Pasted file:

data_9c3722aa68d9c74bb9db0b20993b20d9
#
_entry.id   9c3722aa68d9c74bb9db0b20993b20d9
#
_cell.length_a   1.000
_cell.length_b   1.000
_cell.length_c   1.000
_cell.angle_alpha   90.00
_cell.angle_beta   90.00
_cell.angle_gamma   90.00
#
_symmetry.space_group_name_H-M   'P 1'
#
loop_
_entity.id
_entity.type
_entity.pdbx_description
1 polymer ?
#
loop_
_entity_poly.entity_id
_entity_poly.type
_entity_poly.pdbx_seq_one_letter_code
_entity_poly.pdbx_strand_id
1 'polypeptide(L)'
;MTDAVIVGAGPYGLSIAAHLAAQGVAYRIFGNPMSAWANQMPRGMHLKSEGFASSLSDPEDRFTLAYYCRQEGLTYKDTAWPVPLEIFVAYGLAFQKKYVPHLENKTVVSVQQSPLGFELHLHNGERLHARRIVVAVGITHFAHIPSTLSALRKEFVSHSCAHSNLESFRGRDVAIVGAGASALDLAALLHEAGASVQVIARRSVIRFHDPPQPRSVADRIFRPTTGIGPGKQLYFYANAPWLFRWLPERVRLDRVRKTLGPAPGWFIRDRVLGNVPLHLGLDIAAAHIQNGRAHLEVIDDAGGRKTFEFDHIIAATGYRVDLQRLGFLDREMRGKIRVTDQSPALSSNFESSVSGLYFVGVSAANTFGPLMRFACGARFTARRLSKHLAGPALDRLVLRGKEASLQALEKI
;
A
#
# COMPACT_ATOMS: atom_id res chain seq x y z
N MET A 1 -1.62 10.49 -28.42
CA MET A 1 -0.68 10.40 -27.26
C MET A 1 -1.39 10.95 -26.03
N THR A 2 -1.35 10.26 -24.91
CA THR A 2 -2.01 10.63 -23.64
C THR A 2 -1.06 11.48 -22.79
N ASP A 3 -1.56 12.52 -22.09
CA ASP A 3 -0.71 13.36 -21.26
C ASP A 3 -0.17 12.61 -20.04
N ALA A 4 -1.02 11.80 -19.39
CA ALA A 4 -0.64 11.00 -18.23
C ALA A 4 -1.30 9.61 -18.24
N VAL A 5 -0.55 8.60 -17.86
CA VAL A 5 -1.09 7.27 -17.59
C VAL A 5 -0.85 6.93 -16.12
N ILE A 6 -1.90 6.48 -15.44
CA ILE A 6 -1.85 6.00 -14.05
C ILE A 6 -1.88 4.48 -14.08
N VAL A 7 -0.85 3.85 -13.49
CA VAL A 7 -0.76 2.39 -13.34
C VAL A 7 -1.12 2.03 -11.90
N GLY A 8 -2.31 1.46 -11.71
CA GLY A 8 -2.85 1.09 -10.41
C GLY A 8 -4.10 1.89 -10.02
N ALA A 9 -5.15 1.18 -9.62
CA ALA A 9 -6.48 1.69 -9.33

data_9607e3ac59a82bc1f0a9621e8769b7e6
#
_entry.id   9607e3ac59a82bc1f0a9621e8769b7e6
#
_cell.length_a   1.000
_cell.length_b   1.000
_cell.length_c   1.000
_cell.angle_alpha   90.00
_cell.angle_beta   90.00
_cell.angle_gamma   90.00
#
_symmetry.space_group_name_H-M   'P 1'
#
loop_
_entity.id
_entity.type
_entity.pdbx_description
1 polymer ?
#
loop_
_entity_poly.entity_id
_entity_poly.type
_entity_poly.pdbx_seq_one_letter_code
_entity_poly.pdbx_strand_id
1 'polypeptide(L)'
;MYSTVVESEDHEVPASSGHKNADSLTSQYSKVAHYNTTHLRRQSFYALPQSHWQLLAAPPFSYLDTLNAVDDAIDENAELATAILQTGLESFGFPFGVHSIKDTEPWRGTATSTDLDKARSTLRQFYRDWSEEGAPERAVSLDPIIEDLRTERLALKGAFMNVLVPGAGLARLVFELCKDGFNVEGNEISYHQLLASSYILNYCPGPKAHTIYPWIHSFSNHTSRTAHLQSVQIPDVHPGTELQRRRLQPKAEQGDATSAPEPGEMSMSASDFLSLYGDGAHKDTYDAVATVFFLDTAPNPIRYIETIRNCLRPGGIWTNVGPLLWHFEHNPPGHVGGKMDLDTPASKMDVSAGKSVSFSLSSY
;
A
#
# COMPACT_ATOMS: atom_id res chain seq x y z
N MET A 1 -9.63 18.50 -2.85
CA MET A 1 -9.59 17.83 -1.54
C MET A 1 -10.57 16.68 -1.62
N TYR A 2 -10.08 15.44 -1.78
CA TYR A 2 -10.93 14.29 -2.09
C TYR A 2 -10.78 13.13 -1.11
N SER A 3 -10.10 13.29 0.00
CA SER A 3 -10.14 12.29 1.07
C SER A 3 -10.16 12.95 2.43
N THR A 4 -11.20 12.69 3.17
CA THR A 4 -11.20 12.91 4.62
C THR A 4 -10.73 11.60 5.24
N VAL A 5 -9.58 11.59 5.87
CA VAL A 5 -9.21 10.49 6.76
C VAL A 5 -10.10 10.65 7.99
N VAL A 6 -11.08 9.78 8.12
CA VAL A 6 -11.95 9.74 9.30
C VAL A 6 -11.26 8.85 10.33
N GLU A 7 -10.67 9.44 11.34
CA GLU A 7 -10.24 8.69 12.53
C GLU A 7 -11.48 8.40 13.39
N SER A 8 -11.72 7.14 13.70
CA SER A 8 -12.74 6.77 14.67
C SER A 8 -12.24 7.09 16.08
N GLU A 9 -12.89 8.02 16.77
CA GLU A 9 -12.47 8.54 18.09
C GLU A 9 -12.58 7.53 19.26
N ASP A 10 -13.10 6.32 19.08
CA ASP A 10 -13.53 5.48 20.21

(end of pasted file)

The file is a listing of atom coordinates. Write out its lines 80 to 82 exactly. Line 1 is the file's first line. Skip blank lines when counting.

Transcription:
_entity_poly.pdbx_strand_id
1 'polypeptide(L)'
;MYSTVVESEDHEVPASSGHKNADSLTSQYSKVAHYNTTHLRRQSFYALPQSHWQLLAAPPFSYLDTLNAVDDAIDENAELATAILQTGLESFGFPFGVHSIKDTEPWRGTATSTDLDKARSTLRQFYRDWSEEGAPERAVSLDPIIEDLRTERLALKGAFMNVLVPGAGLARLVFELCKDGFNVEGNEISYHQLLASSYILNYCPGPKAHTIYPWIHSFSNHTSRTAHLQSVQIPDVHPGTELQRRRLQPKAEQGDATSAPEPGEMSMSASDFLSLYGDGAHKDTYDAVATVFFLDTAPNPIRYIETIRNCLRPGGIWTNVGPLLWHFEHNPPGHVGGKMDLDTPASKMDVSAGKSVSFSLSSY